Australia

Offshore ticket scalpers elude SA authorities

A state government crackdown on ticket scalping has largely been effective at protecting South Australian eventgoers, a new report has found, but overseas-based offshore ticket scalpers remain a problem.

The former Marshall Government passed legislation in 2018 which banned the resale of tickets to sporting and entertainment events at a price more than 110 per cent of the ticket’s original cost.

The amendments to the Fair Trading Act 1987, spearheaded by former consumer affairs minister Vickie Chapman, also prohibited the use of online ticket purchasing software and required resale advertisements to include details about a ticket’s original cost.

Chapman at the time cited the case of a 2017 concert featuring singer Adele at Adelaide Oval for which tickets were “selling at nearly 700 times their true value”.

A government-commissioned review into the effectiveness of the tighter laws, tabled in parliament on May 31, concluded the reforms have “increased consumer protection in SA”.

“The ticket scalping provisions have not eliminated the occurrence of ticket scalping entirely in SA, however this was not expected due to the inherent limitation of States and Territories seeking to regulate off-shore ticket scalpers,” the report found.

“Generally speaking, the legislation has been well received by stakeholders in terms of providing consumers with as much protection as possible from ticket scalpers.”

Consumer and Business Services (CBS), the government agency which compiled the review and is responsible for enforcing anti-ticket scalping laws, issued four $550 fines for illegal ticket resale activity between December 2018 and May 2021.

The majority of complaints made by consumers and investigations initiated against ticket scalpers relate to off-shore ticket scalping for events

The agency also reported handing out 70 formal written notices demanding the removal of a ticket resale advertisement, although said its overall compliance workload was decreased due to COVID-19 event restrictions.

The report stressed that the agency’s ability to crackdown on offshore ticket scalping has been limited.

“CBS has undertaken various enforcement action against illegal ticket scalping activity, however, this has not been without its challenges, particularly when attempting to combat ticket scalping activities by off-shore ticket scalpers,” the report states.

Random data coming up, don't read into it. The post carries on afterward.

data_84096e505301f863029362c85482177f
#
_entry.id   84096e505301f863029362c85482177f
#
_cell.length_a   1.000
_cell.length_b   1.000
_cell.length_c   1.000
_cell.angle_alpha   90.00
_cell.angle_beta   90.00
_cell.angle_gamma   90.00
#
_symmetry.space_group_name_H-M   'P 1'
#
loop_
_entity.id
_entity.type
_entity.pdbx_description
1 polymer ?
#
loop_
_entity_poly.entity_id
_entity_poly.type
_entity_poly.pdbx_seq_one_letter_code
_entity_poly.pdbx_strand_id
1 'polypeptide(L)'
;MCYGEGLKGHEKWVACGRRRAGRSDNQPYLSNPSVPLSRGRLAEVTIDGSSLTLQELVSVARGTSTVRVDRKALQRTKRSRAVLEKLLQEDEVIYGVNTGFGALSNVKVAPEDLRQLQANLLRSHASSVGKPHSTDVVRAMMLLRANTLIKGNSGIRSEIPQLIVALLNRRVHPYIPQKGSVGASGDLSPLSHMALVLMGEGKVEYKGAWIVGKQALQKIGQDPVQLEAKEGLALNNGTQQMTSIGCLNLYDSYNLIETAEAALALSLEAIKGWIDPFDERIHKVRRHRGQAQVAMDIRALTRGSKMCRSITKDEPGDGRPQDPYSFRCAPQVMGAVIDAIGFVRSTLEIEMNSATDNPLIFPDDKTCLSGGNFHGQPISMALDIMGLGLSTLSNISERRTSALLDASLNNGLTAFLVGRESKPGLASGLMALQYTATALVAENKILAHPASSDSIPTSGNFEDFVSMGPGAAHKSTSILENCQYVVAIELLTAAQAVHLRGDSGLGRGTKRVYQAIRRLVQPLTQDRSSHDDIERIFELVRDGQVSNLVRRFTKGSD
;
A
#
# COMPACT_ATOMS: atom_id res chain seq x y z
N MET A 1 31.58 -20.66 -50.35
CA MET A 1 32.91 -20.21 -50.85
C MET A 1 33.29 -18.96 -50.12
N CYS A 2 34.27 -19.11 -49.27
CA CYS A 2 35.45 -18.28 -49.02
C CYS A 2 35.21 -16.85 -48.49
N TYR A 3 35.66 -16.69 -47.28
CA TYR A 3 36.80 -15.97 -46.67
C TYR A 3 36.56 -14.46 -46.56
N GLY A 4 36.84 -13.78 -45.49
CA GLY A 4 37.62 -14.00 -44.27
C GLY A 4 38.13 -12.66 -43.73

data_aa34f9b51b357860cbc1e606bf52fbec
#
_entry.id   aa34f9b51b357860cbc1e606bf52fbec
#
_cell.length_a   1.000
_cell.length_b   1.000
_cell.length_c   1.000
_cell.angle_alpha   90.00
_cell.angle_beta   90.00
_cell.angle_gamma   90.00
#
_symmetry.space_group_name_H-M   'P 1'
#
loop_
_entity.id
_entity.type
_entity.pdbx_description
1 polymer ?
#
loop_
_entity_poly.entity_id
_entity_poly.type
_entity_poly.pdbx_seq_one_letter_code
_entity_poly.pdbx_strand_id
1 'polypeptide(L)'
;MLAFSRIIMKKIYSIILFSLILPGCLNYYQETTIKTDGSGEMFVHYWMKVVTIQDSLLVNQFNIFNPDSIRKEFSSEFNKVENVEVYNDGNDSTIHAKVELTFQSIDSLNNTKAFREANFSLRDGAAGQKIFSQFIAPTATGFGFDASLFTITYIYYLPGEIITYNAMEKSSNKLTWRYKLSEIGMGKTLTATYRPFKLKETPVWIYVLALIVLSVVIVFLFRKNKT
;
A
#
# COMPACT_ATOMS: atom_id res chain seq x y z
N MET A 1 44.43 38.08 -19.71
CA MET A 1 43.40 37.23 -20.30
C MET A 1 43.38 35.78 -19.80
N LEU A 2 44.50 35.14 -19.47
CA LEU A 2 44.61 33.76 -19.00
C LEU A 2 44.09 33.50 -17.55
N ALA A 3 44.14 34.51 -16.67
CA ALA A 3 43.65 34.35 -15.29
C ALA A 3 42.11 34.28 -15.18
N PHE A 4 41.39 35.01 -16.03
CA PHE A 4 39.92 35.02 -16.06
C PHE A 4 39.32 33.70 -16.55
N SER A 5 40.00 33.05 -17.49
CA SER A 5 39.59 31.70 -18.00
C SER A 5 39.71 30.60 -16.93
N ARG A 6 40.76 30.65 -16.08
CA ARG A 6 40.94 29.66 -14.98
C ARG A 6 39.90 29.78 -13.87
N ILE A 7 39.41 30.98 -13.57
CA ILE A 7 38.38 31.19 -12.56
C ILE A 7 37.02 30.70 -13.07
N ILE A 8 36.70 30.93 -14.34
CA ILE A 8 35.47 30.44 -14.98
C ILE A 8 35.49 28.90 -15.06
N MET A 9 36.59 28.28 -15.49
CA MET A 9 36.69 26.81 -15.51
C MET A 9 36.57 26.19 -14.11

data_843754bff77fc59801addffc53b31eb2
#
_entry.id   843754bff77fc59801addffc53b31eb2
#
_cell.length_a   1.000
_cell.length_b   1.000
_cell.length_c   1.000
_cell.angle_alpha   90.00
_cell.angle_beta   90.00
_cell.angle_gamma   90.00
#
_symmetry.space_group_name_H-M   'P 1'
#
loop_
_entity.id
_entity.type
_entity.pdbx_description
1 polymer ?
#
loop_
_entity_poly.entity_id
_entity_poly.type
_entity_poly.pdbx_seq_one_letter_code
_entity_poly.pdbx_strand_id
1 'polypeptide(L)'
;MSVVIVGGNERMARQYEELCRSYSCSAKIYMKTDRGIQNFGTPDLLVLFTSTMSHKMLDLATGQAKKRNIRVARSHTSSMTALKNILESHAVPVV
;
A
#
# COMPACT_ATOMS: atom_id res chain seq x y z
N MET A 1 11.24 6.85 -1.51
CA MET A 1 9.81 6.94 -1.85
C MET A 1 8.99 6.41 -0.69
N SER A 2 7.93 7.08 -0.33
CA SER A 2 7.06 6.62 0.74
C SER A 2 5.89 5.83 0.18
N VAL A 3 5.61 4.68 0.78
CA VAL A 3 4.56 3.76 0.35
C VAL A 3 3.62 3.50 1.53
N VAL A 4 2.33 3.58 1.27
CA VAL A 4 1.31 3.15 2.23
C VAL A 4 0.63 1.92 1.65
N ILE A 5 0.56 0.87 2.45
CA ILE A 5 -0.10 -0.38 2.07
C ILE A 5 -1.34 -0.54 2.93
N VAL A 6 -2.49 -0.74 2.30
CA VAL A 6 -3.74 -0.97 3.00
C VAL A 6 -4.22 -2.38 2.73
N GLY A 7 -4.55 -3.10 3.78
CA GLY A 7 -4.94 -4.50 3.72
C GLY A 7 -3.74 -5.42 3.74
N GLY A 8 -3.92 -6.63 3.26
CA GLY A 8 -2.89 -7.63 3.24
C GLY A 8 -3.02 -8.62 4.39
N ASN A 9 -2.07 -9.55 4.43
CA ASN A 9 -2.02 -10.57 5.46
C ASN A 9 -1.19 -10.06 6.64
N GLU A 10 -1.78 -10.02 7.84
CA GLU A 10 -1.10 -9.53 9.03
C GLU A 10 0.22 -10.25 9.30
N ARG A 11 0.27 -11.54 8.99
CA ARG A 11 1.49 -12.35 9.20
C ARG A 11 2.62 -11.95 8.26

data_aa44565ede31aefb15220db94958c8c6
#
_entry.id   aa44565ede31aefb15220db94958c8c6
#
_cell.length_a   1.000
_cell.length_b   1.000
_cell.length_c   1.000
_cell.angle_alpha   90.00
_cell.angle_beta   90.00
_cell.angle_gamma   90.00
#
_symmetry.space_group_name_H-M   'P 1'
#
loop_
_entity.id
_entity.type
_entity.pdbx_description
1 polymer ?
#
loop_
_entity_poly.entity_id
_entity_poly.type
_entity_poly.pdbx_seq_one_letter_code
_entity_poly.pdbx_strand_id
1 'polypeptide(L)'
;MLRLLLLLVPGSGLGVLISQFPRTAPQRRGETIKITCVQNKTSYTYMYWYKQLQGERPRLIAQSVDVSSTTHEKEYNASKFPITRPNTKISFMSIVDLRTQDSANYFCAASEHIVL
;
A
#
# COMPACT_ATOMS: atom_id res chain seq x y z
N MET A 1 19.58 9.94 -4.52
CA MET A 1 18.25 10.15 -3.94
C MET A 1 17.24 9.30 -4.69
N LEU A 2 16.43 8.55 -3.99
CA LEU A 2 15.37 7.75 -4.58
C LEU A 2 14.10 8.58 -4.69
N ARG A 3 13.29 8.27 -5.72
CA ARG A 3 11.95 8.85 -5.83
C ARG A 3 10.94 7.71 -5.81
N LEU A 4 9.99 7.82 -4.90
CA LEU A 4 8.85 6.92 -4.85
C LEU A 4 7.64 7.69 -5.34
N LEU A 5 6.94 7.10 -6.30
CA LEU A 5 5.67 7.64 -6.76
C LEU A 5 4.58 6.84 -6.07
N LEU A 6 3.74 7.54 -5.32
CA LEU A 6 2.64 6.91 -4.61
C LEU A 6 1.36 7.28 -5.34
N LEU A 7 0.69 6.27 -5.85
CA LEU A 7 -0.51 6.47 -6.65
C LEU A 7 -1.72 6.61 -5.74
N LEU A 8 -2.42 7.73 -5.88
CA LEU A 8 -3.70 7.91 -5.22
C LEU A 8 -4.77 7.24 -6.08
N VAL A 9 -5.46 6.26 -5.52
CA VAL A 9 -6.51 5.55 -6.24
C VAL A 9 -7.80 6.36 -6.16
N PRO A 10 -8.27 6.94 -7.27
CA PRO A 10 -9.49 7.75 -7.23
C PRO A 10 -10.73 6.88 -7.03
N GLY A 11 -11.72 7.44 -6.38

“The majority of complaints made by consumers and investigations initiated against ticket scalpers relate to off-shore ticket scalping for events held in multiple Australian jurisdictions.

“Without the ability to take strong enforcement action against these off-shore ticket scalpers, sales in the secondary ticket market have moved from Australian companies who are, for the most part, adhering to the law, to off-shore companies who are either unaware of the law or choose to ignore it.

“While CBS can commence legal proceedings against ticket scalping and advertising platforms under the FTA (Fair Trading Act), this process is timely and costly and public interest must be considered when a decision is made by a sole jurisdiction in Australia to commence a prosecution against an international ticket platform.”

The report recommended the federal government strike more agreements with other countries to crack down on ticket scalping but did not call for any changes to South Australian legislation.

“The successful prosecution of ticket scalping offences across international borders can only be achieved through bi-lateral agreements with the assistance of both the Commonwealth and the relevant international jurisdiction in each case,” the report states.

“This demonstrates the need for national consistency across all Australian jurisdictions.”

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Place of originOffshore ticket scalpers elude SA authorities

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